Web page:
Are you aware of Forex rules and regulations in different jurisdictions? Well, you should be. It’s a fact that trading in financial markets is a daunting task. Uncertainty reigns as the markets move all the time.
Wait – one may argue that financial markets are closed over the weekend. Even the Forex market, where currencies are traded, closes on Friday and opens again next Monday. Technically, this is correct.
However, reality tells us that events over the weekend may impact next week’s opening prices. In some cases, the impact is so severe that various markets may open with a gap. If that is the case, the broker cannot trigger an eventual stop-loss order if the market “was not there.”
Therefore, one may say that financial markets are open 24/7 and not 24/5. Imagine a presidential election taking place over the weekend, with a surprise outcome. Or, some deal made by a central bank, government, or even a company, during the weekend hours.
It happened in the past (e.g., the European Central Bank negotiated a deal with Cyprus during the sovereign crisis in Europe), and some pairs opened with a gap. In this case, the EUR/USD gap was so big that it became known as the “Cyprus” gap.
Why you should understand Forex rules and regulations in different jurisdictions
The point here is that understanding the Forex rules and regulations puts you one step closer to succeeding in trading in the Forex market. Given the example above, what would be the best approach to handling such a risk? The right answer is to avoid having open positions over the weekend.
However, the statement contradicts many of the trading styles used by retail and institutional investors. Three trading styles exist: scalping, swing trading, and investing. One may also add algorithmic trading, but that is something taking place on such small timeframes that is only possible using expert advisors or quantitative trading.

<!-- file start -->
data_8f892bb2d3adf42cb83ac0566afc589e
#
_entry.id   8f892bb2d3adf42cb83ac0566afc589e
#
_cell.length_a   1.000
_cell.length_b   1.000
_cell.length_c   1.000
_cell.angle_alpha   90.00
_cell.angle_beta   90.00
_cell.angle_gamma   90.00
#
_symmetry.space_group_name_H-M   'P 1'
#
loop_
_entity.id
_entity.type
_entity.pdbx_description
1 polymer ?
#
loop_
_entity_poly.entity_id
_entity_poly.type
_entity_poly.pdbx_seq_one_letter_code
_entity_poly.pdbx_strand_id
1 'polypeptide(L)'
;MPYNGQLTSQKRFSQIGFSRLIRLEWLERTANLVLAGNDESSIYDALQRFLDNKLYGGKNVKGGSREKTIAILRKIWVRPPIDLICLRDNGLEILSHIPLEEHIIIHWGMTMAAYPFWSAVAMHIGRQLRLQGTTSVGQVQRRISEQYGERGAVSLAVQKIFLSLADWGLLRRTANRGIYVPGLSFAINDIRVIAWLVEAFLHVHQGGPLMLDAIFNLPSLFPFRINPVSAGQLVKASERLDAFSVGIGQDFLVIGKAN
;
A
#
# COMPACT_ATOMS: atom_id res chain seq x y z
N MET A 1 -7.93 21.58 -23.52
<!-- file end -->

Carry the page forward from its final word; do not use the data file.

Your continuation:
The difference between the three trading styles is given by the time the positions are kept open. Scalping refers to quickly opening and closing trades, aiming for a small profit.
Swing trading, on the other hand, refers to opening and closing positions with a horizon of a few hours or even a few days. You see, sometimes the market is not moving, no matter what a trader wishes for. So such traders looking for the market to move have no other chance but to wait patiently – thus, swing trading.
Investing is a different story. Here, traders open positions based on fundamental analysis (i.e., interpreting economic data, geopolitical events, etc.) or on technical analysis applied to large timeframes, such as weekly or monthly charts.
Coming back to the risk of having positions open over the weekend, the traders belonging to the last two categories would likely not mind having to do so. The reason is that their trading style (and the size of the trading account) allow for market swings due to their distant stop-loss orders.
But scalpers, or traders looking to profit from even the smallest market swing, should aim to close their positions at the end of each trading week – and, ideally, at the end of each trading day.
Have something to say about Forex rules and regulations? Leave a comment below.
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